A Beginners Guide to GPUs for Pythonistas
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In this talk, I will be discussing Python and GPUs! I will give a brief history of Python and parallel computing, take a look at Python’s ‘infamous’ GIL, and share how and why Pythonistas can get started with using GPUs to do more work faster.
I will begin with a brief background on the history of Python and parallel computing. Some people would call Python a ‘slow language.’ One of the reasons for this is that it doesn’t readily support parallelism because of the GIL. I’ll take a quick look at Python’s ‘infamous’ GIL and how and why people have and are still trying to get around it. For this, I will be referencing some of my favorite PyCon talks on the subject!
For slow, CPU-intensive tasks there are several ways to speed up your Python code. Async IO and Numba JIT, are some tools that have become quite popular for improving GIL-related performance issues. More recently, and as it relates to this talk GPUs have been introduced as another way to optimize performance in this regard.
What exactly is a GPU?
Next, I’ll discuss what a GPU is and how it’s being used in the world today. Historically GPUs have been used primarily in gaming, but more and more people are using them for general-purpose computing. I’ll discuss the differences between CPUs and GPUs and share some examples of various ways Pythonistas are using GPUs to speed up their workflows. I’m currently interning with the RAPIDS team at Nvidia, so I’ll talk a little bit about the work I’m doing there. RAPIDS is an open-source library that accelerates data science using GPUs. I’ll demonstrate the differences in speed of computation with a GPU and without one.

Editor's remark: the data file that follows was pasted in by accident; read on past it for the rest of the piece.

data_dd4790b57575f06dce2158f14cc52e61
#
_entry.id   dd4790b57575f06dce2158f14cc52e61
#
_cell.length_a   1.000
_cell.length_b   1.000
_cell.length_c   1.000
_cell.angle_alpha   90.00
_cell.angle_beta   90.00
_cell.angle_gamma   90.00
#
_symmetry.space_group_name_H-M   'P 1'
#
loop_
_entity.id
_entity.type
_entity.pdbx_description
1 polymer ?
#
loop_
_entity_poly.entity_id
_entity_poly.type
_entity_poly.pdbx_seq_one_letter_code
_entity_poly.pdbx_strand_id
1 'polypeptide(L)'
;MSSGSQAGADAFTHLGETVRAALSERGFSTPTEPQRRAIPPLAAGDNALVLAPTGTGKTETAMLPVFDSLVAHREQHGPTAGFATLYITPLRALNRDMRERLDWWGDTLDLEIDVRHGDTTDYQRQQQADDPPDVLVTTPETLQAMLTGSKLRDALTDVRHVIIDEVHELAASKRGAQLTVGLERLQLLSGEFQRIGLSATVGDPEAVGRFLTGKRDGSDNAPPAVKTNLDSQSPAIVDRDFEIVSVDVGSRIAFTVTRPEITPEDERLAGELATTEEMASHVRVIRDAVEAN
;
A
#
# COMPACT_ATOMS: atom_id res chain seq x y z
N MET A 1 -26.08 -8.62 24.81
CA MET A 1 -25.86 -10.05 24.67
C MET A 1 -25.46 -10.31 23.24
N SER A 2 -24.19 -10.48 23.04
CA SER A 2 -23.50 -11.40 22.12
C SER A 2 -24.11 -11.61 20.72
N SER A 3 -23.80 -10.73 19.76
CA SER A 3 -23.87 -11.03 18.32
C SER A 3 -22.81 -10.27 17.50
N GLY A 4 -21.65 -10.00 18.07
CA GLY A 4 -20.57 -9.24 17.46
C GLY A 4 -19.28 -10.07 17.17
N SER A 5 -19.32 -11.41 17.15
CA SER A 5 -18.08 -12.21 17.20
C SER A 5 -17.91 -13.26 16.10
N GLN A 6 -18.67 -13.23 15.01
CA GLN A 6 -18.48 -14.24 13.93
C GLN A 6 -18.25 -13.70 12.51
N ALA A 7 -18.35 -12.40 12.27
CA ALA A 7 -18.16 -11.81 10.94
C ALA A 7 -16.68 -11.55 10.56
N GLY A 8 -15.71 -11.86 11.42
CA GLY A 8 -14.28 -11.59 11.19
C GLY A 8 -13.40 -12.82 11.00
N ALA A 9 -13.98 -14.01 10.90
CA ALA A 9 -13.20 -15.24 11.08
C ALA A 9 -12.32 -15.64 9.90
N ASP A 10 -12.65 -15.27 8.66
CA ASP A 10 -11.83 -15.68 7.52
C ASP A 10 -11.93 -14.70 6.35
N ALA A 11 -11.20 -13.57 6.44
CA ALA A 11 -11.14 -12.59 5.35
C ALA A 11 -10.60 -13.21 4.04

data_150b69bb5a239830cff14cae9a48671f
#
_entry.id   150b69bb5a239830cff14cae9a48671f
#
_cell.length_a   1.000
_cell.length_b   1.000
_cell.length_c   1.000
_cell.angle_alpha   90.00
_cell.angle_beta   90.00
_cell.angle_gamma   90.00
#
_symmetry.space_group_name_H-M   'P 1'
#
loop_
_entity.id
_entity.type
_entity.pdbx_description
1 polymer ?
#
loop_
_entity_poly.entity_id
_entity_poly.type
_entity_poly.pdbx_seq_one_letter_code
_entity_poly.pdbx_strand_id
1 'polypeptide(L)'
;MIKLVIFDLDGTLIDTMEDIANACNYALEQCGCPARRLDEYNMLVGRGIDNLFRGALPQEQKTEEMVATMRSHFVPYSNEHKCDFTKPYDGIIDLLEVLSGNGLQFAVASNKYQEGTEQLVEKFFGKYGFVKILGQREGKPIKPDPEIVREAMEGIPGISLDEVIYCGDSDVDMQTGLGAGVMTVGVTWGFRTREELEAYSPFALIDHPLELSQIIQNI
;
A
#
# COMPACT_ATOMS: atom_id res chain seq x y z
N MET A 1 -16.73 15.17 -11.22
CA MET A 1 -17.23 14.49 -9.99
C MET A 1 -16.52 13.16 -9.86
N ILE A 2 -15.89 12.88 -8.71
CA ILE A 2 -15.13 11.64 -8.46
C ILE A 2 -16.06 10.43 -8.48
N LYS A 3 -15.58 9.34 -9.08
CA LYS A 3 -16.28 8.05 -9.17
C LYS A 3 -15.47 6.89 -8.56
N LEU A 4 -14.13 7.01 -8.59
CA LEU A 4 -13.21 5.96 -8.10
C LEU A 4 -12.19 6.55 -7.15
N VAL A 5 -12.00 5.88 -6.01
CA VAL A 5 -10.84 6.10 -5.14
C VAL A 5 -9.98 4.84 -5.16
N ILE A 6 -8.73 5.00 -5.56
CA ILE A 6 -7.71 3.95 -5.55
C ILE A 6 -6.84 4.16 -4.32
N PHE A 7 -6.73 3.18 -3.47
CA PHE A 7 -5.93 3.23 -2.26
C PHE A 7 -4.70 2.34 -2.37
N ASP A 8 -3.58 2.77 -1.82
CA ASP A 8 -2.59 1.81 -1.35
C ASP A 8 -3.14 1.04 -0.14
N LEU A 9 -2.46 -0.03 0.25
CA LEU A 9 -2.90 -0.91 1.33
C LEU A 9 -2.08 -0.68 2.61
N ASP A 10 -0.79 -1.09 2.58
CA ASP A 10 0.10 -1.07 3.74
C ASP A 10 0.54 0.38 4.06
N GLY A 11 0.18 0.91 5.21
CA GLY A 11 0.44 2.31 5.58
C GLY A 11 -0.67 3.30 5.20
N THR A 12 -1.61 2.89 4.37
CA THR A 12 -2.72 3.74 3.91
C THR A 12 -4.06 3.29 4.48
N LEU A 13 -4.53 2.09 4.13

How can I get started?
-Finally, I will end my talk by giving some advice about how Pythonistas can start using GPUs either in their work or as a hobby in their spare time. Even if you don’t personally own a GPU there are several free and affordable resources one can access online. I’ll share some of these resources with the audience.
Marlene is a Zimbabwean software engineer, explorer, and speaker based in the city of Harare. She is an advocate for using science and technology for social good and increasing diversity in these fields. She is a director and the vice-chair for the Python Software Foundation and is currently working as a software engineer with the RAPIDS team at NVIDIA. In 2017, she co-founded ZimboPy, a non-profit organization that gives Zimbabwean young women access to resources in the field of technology. She is also an avid reader and is currently pursuing a computer science degree, with a concentration in Machine Learning and AI at the University of London.